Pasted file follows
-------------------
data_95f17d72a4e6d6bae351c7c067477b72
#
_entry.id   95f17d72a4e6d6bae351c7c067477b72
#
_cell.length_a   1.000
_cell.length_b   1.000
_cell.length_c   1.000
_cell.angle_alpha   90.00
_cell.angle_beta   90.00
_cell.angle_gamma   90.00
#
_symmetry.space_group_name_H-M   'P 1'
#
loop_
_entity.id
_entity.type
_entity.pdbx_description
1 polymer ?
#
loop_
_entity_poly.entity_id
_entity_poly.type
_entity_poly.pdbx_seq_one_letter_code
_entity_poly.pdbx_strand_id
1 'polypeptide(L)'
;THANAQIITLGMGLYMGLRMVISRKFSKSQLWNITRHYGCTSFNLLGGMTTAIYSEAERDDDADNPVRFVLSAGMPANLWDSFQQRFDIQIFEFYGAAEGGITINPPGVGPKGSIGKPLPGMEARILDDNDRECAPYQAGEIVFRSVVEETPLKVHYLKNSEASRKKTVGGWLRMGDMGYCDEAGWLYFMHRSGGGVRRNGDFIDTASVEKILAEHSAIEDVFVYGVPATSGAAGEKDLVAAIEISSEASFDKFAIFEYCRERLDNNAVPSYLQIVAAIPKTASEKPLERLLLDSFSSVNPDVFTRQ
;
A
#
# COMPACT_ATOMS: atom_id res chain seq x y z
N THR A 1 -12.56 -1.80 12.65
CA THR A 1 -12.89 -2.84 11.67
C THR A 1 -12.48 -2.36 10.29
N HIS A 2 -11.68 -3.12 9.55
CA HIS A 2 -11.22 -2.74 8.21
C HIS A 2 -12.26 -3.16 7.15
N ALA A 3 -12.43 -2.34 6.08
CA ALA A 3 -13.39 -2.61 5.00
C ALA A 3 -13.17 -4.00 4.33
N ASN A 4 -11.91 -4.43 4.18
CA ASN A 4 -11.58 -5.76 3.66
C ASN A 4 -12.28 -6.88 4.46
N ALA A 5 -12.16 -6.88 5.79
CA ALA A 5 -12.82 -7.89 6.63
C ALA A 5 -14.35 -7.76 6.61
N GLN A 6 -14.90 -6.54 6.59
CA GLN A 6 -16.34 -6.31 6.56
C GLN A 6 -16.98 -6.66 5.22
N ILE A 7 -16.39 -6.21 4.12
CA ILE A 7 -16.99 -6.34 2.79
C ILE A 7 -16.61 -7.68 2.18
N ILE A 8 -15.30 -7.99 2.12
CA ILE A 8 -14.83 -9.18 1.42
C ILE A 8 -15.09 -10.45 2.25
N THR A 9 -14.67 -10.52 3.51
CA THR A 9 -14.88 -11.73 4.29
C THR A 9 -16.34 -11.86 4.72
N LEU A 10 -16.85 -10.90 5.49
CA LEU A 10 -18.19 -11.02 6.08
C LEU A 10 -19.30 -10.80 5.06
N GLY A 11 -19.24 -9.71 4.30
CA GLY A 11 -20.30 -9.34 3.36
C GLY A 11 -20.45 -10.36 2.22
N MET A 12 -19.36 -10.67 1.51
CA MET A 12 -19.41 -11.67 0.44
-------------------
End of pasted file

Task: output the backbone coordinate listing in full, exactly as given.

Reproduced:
data_95f17d72a4e6d6bae351c7c067477b72
#
_entry.id   95f17d72a4e6d6bae351c7c067477b72
#
_cell.length_a   1.000
_cell.length_b   1.000
_cell.length_c   1.000
_cell.angle_alpha   90.00
_cell.angle_beta   90.00
_cell.angle_gamma   90.00
#
_symmetry.space_group_name_H-M   'P 1'
#
loop_
_entity.id
_entity.type
_entity.pdbx_description
1 polymer ?
#
loop_
_entity_poly.entity_id
_entity_poly.type
_entity_poly.pdbx_seq_one_letter_code
_entity_poly.pdbx_strand_id
1 'polypeptide(L)'
;THANAQIITLGMGLYMGLRMVISRKFSKSQLWNITRHYGCTSFNLLGGMTTAIYSEAERDDDADNPVRFVLSAGMPANLWDSFQQRFDIQIFEFYGAAEGGITINPPGVGPKGSIGKPLPGMEARILDDNDRECAPYQAGEIVFRSVVEETPLKVHYLKNSEASRKKTVGGWLRMGDMGYCDEAGWLYFMHRSGGGVRRNGDFIDTASVEKILAEHSAIEDVFVYGVPATSGAAGEKDLVAAIEISSEASFDKFAIFEYCRERLDNNAVPSYLQIVAAIPKTASEKPLERLLLDSFSSVNPDVFTRQ
;
A
#
# COMPACT_ATOMS: atom_id res chain seq x y z
N THR A 1 -12.56 -1.80 12.65
CA THR A 1 -12.89 -2.84 11.67
C THR A 1 -12.48 -2.36 10.29
N HIS A 2 -11.68 -3.12 9.55
CA HIS A 2 -11.22 -2.74 8.21
C HIS A 2 -12.26 -3.16 7.15
N ALA A 3 -12.43 -2.34 6.08
CA ALA A 3 -13.39 -2.61 5.00
C ALA A 3 -13.17 -4.00 4.33
N ASN A 4 -11.91 -4.43 4.18
CA ASN A 4 -11.58 -5.76 3.66
C ASN A 4 -12.28 -6.88 4.46
N ALA A 5 -12.16 -6.88 5.79
CA ALA A 5 -12.82 -7.89 6.63
C ALA A 5 -14.35 -7.76 6.61
N GLN A 6 -14.90 -6.54 6.59
CA GLN A 6 -16.34 -6.31 6.56
C GLN A 6 -16.98 -6.66 5.22
N ILE A 7 -16.39 -6.21 4.12
CA ILE A 7 -16.99 -6.34 2.79
C ILE A 7 -16.61 -7.68 2.18
N ILE A 8 -15.30 -7.99 2.12
CA ILE A 8 -14.83 -9.18 1.42
C ILE A 8 -15.09 -10.45 2.25
N THR A 9 -14.67 -10.52 3.51
CA THR A 9 -14.88 -11.73 4.29
C THR A 9 -16.34 -11.86 4.72
N LEU A 10 -16.85 -10.90 5.49
CA LEU A 10 -18.19 -11.02 6.08
C LEU A 10 -19.30 -10.80 5.06
N GLY A 11 -19.24 -9.71 4.30
CA GLY A 11 -20.30 -9.34 3.36
C GLY A 11 -20.45 -10.36 2.22
N MET A 12 -19.36 -10.67 1.51
CA MET A 12 -19.41 -11.67 0.44